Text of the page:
Additionally, Moyes goes out of her way to show Will’s life as difficult.  Early in the book, Will says to Louisa, “Everyone thinks they know what I need.”  In other words, it is made obvious that no one before her had bothered to listen to what he really wants.   Moyes also emphasizes how people look oddly at Will in public.  He says, “every single place I go to now people look at me like I don’t belong,” and Louisa’s narration confirms that.  This may be an exaggeration, as from my personal experience riding in wheelchairs I do not recall ever feeling particularly self-conscious about it.  But, in fairness, I was always able to stand up and walk if I preferred, and I have complete control of my arms.  True or not, though, Moyes’ particular emphasis on it is because it helps her show the life of a quadriplegic as terrible.

Master Neither of the Universe, Nor Himself

Next, and arguably worse, near the end of the book, Will says to Louisa, “This could be a good life.  I get that with you around, perhaps it could be a very good life.  But it’s not my life.”  He continues, “You never saw me before this [wheelchair].  I loved my life, Clark.  Really loved it. . . . I led a big life.”  The back cover aptly describes him as “ex-Master of the Universe.”  Thus, he would rather not live at all if he cannot be Master of the Universe.  So, he is selfish and spoiled—no surprise there.  But, there is one more issue here.  In their last scene together, Louisa says “It has been the best six months of my entire life.”  Will answers, “Funnily enough Clark, mine too.”  No, Will is not just ordinarily selfish; he is so much so that even if his life overall actually becomes more worth living than before the accident, he does not care because he is too conceited to concede to live as a weakling in a wheelchair.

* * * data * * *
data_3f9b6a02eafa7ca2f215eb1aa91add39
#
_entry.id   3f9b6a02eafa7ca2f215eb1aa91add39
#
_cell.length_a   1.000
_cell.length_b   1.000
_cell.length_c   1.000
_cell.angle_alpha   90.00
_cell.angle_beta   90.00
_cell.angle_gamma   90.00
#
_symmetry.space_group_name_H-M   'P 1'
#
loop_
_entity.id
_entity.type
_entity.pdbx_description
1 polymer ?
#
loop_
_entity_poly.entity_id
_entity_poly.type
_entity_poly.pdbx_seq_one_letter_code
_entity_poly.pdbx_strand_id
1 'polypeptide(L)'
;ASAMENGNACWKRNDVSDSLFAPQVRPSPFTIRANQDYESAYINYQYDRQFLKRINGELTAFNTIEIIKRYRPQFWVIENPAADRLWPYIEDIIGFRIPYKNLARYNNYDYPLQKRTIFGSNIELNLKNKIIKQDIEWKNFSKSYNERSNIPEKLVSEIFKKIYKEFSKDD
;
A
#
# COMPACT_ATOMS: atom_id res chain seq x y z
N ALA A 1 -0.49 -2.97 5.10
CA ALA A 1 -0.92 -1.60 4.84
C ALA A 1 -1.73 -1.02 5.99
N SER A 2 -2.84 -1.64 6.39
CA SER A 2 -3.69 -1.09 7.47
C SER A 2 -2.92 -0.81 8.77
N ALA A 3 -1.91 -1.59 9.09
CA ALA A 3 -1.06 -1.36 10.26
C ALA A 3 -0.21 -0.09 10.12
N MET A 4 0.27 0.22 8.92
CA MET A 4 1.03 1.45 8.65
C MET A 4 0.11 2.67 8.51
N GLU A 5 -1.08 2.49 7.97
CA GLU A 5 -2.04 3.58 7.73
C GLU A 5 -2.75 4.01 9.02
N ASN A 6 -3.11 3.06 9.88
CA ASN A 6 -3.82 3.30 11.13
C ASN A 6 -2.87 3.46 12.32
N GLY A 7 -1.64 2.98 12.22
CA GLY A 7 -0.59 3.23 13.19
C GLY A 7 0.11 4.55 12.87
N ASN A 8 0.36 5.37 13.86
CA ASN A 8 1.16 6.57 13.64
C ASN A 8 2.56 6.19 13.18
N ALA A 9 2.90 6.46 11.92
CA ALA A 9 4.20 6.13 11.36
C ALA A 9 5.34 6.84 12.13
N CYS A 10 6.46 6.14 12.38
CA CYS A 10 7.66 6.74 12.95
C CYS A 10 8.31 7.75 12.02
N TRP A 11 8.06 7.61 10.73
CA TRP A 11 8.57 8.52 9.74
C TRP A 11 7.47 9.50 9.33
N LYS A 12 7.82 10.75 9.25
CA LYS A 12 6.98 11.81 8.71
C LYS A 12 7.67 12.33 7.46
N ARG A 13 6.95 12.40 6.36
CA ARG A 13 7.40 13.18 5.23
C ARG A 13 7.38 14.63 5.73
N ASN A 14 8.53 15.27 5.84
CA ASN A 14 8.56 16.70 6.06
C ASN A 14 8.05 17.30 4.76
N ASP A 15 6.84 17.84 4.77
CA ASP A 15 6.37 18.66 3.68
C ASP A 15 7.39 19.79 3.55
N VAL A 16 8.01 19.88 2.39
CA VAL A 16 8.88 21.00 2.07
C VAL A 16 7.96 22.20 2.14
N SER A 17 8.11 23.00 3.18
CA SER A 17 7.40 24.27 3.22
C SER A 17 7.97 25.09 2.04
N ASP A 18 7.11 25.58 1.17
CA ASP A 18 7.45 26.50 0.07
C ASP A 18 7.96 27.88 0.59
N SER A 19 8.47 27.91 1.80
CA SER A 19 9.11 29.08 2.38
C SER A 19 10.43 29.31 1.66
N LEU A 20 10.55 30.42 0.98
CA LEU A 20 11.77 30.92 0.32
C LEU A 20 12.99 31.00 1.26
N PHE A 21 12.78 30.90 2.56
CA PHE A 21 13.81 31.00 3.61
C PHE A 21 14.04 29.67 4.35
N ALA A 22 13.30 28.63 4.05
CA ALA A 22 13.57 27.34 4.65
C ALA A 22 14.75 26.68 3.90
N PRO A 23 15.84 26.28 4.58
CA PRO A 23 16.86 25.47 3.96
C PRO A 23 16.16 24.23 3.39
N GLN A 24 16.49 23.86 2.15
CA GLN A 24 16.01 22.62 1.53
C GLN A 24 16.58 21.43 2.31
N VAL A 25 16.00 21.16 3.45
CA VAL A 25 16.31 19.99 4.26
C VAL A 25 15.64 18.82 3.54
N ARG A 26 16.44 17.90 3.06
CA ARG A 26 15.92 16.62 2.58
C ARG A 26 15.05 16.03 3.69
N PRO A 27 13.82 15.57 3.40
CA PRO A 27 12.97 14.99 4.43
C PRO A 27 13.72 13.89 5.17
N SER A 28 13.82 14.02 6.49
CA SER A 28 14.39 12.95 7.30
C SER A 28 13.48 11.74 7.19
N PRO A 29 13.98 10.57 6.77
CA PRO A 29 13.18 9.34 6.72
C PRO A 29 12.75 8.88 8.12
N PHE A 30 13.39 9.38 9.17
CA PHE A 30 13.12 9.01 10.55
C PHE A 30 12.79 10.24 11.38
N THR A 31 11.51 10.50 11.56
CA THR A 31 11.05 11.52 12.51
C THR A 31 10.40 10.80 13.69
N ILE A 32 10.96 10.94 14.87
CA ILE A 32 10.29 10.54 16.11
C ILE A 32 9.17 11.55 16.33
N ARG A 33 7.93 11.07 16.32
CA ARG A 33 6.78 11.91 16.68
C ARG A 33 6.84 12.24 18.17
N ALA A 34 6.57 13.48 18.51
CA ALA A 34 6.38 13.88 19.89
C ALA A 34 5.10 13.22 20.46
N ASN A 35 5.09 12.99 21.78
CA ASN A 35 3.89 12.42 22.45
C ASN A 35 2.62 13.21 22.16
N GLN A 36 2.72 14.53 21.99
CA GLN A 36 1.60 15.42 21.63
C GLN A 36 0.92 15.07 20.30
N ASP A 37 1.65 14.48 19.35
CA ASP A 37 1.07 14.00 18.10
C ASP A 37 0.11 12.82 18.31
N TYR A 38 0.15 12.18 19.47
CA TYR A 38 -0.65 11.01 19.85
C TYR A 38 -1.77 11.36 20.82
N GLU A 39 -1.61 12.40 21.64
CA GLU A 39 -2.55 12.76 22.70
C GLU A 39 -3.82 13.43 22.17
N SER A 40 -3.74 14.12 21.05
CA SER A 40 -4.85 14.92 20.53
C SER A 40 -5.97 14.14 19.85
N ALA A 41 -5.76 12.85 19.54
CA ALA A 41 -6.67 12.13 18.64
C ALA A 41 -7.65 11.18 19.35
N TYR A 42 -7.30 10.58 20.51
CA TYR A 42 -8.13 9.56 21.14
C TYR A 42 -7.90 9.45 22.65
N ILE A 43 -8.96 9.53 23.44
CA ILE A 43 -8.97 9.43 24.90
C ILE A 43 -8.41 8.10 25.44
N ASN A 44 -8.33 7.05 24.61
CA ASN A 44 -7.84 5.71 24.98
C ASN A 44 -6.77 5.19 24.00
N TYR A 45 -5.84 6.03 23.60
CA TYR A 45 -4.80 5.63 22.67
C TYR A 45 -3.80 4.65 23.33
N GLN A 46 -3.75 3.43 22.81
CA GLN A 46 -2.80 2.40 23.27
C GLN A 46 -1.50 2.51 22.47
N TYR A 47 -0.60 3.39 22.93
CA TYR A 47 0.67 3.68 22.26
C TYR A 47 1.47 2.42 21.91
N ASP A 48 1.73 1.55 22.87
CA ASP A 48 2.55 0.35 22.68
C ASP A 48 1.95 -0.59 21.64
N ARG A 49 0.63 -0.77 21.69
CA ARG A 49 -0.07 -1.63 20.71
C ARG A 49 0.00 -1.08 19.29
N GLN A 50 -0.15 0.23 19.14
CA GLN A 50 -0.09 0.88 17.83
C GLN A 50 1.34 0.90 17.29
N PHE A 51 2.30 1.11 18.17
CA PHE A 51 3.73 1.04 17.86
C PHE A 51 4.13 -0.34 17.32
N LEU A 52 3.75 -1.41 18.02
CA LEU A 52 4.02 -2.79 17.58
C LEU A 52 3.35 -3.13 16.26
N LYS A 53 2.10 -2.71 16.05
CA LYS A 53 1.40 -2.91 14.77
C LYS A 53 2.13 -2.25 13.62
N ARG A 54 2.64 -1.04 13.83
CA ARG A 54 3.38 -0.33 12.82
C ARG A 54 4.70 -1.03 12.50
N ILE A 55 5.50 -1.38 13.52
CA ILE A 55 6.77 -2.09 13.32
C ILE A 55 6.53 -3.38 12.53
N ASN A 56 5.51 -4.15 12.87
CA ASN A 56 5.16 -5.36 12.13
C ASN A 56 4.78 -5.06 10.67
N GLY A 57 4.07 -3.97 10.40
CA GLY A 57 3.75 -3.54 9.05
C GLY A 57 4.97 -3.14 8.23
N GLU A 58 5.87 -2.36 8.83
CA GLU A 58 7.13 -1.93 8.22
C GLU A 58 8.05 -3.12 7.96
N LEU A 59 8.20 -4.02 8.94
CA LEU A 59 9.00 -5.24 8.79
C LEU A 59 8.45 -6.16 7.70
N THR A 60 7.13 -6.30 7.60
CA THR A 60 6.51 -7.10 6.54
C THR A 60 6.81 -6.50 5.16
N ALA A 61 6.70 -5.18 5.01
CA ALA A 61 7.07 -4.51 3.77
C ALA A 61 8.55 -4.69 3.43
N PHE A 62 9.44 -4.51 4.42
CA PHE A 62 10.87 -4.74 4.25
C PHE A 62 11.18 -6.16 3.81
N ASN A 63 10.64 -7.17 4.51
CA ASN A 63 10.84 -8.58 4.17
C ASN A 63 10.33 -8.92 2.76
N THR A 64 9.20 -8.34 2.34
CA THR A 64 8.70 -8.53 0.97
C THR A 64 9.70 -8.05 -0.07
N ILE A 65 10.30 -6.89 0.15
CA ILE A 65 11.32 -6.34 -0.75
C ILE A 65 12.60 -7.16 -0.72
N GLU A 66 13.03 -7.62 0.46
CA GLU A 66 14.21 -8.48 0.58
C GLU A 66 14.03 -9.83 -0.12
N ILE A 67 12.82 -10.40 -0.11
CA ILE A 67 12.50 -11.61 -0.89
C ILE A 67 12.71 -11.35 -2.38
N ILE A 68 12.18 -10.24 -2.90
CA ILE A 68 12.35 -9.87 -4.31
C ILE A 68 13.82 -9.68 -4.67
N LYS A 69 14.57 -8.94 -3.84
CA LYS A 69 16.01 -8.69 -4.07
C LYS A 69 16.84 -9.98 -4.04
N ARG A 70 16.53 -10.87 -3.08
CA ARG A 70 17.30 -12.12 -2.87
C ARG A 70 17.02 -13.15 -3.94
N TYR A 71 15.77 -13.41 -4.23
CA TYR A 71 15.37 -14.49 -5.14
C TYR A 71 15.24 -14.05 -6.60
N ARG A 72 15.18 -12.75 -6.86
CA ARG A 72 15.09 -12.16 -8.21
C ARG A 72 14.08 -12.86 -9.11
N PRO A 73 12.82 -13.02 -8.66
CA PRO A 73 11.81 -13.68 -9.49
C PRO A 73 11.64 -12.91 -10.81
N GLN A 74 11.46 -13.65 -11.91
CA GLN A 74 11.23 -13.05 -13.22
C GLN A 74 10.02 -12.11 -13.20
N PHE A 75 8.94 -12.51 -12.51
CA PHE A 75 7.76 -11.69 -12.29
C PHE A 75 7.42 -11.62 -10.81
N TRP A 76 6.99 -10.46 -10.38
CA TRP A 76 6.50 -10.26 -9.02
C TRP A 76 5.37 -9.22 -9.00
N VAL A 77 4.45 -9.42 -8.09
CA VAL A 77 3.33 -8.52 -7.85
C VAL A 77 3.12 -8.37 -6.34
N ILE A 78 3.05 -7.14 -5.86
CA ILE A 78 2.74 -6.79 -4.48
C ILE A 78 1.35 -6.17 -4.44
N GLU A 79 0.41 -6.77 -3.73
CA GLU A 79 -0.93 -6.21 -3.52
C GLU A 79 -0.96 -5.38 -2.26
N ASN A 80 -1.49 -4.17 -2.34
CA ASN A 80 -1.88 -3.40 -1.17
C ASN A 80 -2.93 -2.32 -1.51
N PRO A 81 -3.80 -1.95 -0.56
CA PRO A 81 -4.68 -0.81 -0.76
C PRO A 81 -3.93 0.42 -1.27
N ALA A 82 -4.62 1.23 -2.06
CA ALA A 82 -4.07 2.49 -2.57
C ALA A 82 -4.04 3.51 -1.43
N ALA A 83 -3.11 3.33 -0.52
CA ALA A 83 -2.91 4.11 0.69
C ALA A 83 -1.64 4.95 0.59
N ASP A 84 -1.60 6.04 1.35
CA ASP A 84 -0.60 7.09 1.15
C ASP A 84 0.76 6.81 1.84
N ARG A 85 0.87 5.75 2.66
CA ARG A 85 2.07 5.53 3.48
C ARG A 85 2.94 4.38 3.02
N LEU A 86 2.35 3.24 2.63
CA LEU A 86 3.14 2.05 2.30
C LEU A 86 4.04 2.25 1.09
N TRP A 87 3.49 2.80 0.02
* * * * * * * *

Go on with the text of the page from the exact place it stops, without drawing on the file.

I once recall hearing something like, “If I am free from everything, even the right to bind myself, I become a slave to myself.”  This describes Will exactly.  Because he is an atheist, he puts what he wants before all else, and does not realize the far-reaching effects of that.  Obviously, he is disregarding the feelings of his family and Louisa, the only person he specifically professes to love, but he also hurts himself.  Though saying that Louisa has made his life amazing, he cuts himself off from experiencing any other earthly good through her.  As Will says, any idea she could propose is “not enough.”  Louisa’s mother, being anti-suicide, is portrayed in an unflattering light, but she is the only character who says that Will is ill, even though Moyes makes sure to point out that he “had no evidence of mental illness.”

Suicide?

Unless one were a practitioner of a religion that lauded suicide, there is no way a sane person could loathe life so much that he would refuse to live one day longer, directly after spending the best six months of his life.  That same feeling might be understandable if he had just endured the worst time of his life.  However, in Will’s case, he merely hates his quadriplegia more than he loves anything, especially Louisa.  One of the book’s discussion questions asks, “What about his life did you find most difficult to understand or accept?”  Well, his insistence to die after having the time of his life is my answer for understanding, but I refuse to accept it.  I do not understand how a great joy entering into someone’s life would not fill him with a zest for life.  Joy, by nature, lessens suffering—unless of course the person in question is determined to hate his life.  The one rational possibility is that he is lying, but considering Moyes’ overall narrative style, I doubt it.

continued tomorrow